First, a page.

a nd

a to th e m , a nd th ey are r ew arded

re a ttributed

or puni shed

thank s H i m fo r it.' Th e m a t er i a l b e qu e ath e d

S ubh d n Allah a nd al-Hamdu li'Lldh. i s both too vo lumin o u s

a nd too well-known

to u s c on ce rn i n g

to be r e pe a t e d h ere .

Those who strive, do so for themselves; for God is surely

l n d e p e nd a nt of the worlds. [29 :6 ]

(b) Ascribing power and ability

You should kno w th a t th e mo s t compr e h e nsiv e and in c lu sive

formul a for exp re s si n g th e re pudi a ti o n

po wer a nd a b i lit y is Lei hawla wa-ld quwwata illa bj'Llah (' th ere

of o ne's o w n c l a i m to


I s lam, ma y God be pl ease d with him, sa id : "' Pow er"


poss esse s e ith er abilit y or po we r o ver anything s ave throu g h

God, Who i s Abl e a nd

s ne i th e r

po we r

no r a bilit y s a v e b y God ' ) .

[quwwa] is a pt i tud e''' .

Th e Proof of

[~awl] is

No c r e atur e


and "a bilit y"

C apabl e . It i s in c umb e nt


cc ordin g l y.

H e n ce th e m ea nin g o f la hawla wa-ld quwwata illii bi'Lldh. i s

th e d e ni a l o f on e 's possess ion

a bil i t y, and th e simultan e ous

th a t [ re lat ive ] po we r and a bility to mak e c hoice s tha t H e h a s

pow e r a nd


f autonomou s

conf e ss i on

of th e ex istenc e of


i ve n His

serv a nts to b e th e ir o w n.

H e w ho c laim s that m an ha s no c hoice or ability, th a t the


, an d tha t h e i s in all c irc umst a n ce s

a cts h e se l ec ts ar e id e nti ca l with th e acts h e is c omp e lled


t ic [jabri]3 6 inno va tor

th e r e was a ny purpo s e in se nding M e s se nger s

c o er c e d is a determin i s-

den y that


ho se

f a lse cla im would

and rev ea ling

. S c riptur e s . By contrast ,

h e who c l a ims that man posse sses

th e w ill and pow er

Mu ' t a zili - ? inno va tor . But h e w ho believ e s that a responsible

[mukallaj] man posse s ses pow e r

compl y

n eit h e r ind e p e ndant

has found th e Su n na , join e d the m a jorita ria n communit y, and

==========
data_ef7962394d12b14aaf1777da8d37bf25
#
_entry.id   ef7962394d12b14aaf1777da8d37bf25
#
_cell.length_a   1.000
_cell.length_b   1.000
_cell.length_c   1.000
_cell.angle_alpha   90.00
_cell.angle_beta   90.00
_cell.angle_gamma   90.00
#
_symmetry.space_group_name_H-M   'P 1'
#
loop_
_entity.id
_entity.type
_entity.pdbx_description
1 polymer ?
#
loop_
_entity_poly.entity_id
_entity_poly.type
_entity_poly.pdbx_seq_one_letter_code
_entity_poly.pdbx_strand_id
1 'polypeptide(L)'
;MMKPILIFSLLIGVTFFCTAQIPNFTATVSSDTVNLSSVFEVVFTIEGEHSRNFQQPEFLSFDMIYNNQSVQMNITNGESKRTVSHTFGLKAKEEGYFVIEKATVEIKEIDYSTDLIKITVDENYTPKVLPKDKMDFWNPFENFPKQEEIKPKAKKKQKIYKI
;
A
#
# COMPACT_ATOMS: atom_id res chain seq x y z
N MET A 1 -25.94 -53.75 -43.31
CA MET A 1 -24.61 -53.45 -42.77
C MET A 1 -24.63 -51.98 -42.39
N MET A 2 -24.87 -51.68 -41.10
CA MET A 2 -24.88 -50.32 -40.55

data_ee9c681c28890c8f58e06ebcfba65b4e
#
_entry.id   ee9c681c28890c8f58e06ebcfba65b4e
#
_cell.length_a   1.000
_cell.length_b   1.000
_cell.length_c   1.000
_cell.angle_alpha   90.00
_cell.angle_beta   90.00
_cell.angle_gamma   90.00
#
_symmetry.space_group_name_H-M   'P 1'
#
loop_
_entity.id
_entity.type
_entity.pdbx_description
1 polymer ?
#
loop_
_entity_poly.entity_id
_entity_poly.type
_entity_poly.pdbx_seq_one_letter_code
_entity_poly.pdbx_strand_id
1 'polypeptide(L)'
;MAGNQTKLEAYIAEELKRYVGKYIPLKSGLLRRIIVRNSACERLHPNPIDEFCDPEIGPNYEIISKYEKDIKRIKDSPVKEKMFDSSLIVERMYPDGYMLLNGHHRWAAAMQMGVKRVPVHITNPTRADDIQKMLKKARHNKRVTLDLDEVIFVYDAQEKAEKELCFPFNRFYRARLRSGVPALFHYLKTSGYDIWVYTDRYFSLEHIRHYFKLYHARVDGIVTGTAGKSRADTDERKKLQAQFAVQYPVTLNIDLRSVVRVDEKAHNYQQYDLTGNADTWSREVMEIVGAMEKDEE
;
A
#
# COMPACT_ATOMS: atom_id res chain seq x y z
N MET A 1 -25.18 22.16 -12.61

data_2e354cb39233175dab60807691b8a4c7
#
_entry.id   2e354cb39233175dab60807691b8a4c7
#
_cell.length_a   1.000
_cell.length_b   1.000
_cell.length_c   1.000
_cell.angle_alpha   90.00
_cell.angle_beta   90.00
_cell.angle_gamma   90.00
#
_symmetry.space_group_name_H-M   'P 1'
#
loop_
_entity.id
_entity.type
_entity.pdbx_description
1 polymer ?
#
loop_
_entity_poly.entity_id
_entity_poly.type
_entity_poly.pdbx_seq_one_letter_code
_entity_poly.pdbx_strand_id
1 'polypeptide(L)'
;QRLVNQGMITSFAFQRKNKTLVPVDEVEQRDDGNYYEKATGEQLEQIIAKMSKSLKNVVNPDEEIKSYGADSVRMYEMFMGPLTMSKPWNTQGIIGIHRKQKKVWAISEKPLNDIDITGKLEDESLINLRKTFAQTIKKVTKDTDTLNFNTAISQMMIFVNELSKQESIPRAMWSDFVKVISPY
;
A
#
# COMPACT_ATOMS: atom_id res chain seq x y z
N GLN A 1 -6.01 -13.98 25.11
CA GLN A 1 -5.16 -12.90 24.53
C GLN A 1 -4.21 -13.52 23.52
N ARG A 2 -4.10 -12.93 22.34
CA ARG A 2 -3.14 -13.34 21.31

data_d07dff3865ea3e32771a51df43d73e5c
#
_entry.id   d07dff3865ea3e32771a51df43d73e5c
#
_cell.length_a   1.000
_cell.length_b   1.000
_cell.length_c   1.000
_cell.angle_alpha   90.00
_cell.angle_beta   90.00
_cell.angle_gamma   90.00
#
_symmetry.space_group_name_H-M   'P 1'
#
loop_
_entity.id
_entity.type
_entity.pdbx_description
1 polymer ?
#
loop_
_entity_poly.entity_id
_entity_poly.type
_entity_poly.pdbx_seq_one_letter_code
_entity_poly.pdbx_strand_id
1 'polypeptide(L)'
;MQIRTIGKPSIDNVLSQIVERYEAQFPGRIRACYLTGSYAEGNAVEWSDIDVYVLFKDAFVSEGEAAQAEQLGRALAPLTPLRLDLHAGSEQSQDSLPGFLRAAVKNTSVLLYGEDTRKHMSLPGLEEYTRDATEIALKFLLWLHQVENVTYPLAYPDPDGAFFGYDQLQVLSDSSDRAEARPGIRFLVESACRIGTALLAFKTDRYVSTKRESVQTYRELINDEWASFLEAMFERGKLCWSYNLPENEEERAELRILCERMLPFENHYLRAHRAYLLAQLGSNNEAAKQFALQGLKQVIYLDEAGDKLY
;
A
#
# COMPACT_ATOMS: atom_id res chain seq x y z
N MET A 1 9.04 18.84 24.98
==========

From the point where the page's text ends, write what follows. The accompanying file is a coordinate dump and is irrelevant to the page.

ther e b y nor th e cr e ator o f hi s own acts ,

to do what eve r

h e

do e s b y c hoi ce is a

and choic e to a llow him to

and prohibitions,

bu t is

w i t h God 's commands


e li eve r s to hav e faith th a t in wh a t e v e r G o d p e rmit s th e m to


e com e

s a f e from repr e h e nsibl e

innov a tion.


is a

do or a bstain from -a s, for in s t a n ce,

in c onformin g

to an


e n g thy ex planation


thi s , which follows

a rugged

r oad

injunct i on,

their pro v ision b y r es o r ting to action in the

profes s ion s, a nd so on-it

a nd or ig inat e s th e ir int e ntions, a biliti e s and mov e m e nts ;

w h e th e r

b y a c t in g or a b s tainin g ,

or in see k i n g

form of c r a fts an d

is God th e Ex a lt e d Who cr e a tes




wh e r e man y hav e slipp e d and g on e

th e s e cr e t of Destin y, which has alw a y s p e rple x ed intelligent

mind s,

command e d

astr ay; and beyond i t is

o f Mess e ngers


b e con t ent




the Ma ster

us not to d e l ve. So l e t the i nt e lligent


Gifts for the Seeker



anyon e's attribution

of tran s cend e nc e

or prais e to H i m.


a t th e acts th e y choos e to p e rform

e m in th e mann e r known as ' a c quisition'

will b e attribut e d


Tho se who do so n e ith e r fre e Him f rom imp e rfe c tion s -for


[kasb] and 'work -

He ha s non e , and it is incon ce i v abl e

that h e

h ave any- nor


g ' ,

and s hall b e, in con s equ e nce ,

lia bl e to rewa r d



stablish His p e rf e ction b y th e ir prai se --for

p e rf ec tion w a s


but that th ey e xercis e volition only wh e n God



b e n e fit s promis e d

a nd p e a ce be upon him : 'Al-hamdu li'Llah fill s the S ca l e s , and

v e r Hi s , and e t e rnall y rem a in s so . Th e m a n who a tt ri but es

r ans cend e nc e to his L ord , and prai se s Him, is onl y a t tr a ctin g

and g ood to hims e lf;

and God , in Hi s g r ac e , ha s

this to him . Th e Proph e t

has said , m ay bl e ssin gs

Sub~an Allah wa'l-hamdu Jj'Llah fill s th e d i stan ce w hi c h i s

b e tw een h e a ven and e a r th .' And h e sai d: ' God i s pl ease d w i th



i ms e lf

n y thing


unless H e rend e rs th e m abl e to. The y poss e s s not a

s o , and c a n n e ither